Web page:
I have been amazed to discover how helpful my photographic skills have become in my scientific research! Did you know that in the last few years, between 6,000 and 10,000 Swift Tern pairs have bred on Robben Island every year? And understanding what’s going on is not always easy! I have been making full use of modern technology to help me out, especially DLSR cameras, camera-traps and

Try to remain sane in this chaotic crowd!
Try to remain sane in this chaotic crowd!

video cameras. Trust me, they are very useful tools in such noisy, smelly, crowded and chaotic colony such as this one.

So, let’s see if you could contribute to some fishy science… Let’s have a poll on this blog to see if you know your sharks from your sardines.

Early in the morning as the sun is coming up, my terns are already busy bringing food to their chicks. And I am busy there taking photos of them…the first photo is the most common species….do you know what species is this?

Fishy prey #1
Fishy prey #1

Right 🙂 , this is an anchovy….easy! What about this one?

Fishy prey #2
Fishy prey #2 (Click on pic to enlarge)

…Ok I am not telling you 😉 Let’s see if you have the right answer in the comments and polls.

And some more for you…..

Fishy prey #3 (click pic to enlarge)
Fishy prey #3 (click pic to enlarge)





Fishy prey #4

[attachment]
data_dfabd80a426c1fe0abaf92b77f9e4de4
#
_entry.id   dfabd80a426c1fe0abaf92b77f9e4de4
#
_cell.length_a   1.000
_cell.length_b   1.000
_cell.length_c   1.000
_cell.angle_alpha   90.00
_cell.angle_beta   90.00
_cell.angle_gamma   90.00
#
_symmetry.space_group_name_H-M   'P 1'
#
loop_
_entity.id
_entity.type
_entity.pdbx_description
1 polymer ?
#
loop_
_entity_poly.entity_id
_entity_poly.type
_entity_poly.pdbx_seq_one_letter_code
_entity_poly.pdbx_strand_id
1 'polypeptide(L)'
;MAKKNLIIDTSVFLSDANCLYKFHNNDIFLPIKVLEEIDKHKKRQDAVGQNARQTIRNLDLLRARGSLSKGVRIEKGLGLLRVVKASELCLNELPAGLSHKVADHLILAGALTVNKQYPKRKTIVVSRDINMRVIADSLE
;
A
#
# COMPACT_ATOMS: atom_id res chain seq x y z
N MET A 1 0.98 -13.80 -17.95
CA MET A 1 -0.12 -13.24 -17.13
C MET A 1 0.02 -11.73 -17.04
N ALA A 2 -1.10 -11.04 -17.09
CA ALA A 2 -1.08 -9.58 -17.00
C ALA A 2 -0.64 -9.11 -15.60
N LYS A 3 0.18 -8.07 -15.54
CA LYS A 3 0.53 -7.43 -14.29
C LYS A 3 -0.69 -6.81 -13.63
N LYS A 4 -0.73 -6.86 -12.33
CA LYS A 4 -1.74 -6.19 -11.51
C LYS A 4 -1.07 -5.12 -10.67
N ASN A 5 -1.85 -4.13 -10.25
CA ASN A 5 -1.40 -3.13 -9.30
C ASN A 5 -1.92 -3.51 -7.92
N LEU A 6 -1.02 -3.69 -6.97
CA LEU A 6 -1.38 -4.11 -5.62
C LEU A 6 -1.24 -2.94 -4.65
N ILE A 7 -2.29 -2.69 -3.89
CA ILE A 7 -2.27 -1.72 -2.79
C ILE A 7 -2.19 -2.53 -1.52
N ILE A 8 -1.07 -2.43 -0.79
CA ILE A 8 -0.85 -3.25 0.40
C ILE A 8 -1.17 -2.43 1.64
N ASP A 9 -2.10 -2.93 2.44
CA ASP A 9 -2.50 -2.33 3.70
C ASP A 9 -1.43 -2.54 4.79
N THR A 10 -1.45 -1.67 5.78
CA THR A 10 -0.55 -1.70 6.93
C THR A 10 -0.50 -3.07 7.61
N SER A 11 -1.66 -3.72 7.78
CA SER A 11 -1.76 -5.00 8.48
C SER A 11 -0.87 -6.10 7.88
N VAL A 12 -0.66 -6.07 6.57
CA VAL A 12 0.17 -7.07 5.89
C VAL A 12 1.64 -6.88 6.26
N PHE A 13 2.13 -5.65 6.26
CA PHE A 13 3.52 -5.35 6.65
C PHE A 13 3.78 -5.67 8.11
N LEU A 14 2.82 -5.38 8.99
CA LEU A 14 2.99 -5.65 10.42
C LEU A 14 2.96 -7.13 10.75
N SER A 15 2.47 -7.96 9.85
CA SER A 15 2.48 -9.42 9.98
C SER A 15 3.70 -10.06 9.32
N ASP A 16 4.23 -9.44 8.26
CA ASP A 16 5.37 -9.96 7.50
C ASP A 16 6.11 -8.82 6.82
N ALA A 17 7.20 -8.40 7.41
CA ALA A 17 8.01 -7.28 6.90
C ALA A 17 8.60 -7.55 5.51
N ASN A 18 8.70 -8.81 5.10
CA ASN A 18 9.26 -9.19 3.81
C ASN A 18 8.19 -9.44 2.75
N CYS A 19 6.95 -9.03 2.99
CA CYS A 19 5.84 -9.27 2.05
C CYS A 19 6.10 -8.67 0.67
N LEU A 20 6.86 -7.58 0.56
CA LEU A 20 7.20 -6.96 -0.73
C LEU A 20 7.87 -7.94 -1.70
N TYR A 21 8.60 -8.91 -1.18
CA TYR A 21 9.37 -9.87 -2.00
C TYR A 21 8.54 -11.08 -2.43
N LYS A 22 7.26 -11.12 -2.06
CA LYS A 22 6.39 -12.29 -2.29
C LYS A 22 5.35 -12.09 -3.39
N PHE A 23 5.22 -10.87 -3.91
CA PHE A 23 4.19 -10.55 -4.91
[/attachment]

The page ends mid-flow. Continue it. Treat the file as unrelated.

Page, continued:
Fishy prey #4





Fishy prey #5
Fishy prey #5





Fishy prey #6
Fishy prey #6





I promise to reveal the correct answers by next week Wednesday, in the comments section. At the moment, I am collecting many more photos and soon it will be time to identify new prey species, which I will publish on this blog. So, are you ready to join the challenge in trying to identify their prey and give me your comments? Whether you are a keen photographer, or knowledgeable on fish identification or you just like to know more about it, you are welcome to comment and vote, and let me know your thoughts.

I have found many prey species so far, and it’s exciting everyday, although sometimes it can be exhausting and challenging… but chicks must eat in the wind, rain, fog, well … anytime!

The ultimate goal of my research is to understand how Swift Terns cope with variable food availability and understand differences to other seabirds. I am investigating to what degree their behaviour flexibility underlies their success, in order to assess the impact of commercial fisheries on marine ecosystem dynamics. So there is a lot of stuff to learn, and I have many more adventures to tell you! Keep connected and don’t forget to complete the polls about the prey photos…. the more votes… the more photos 🙂 See you next time!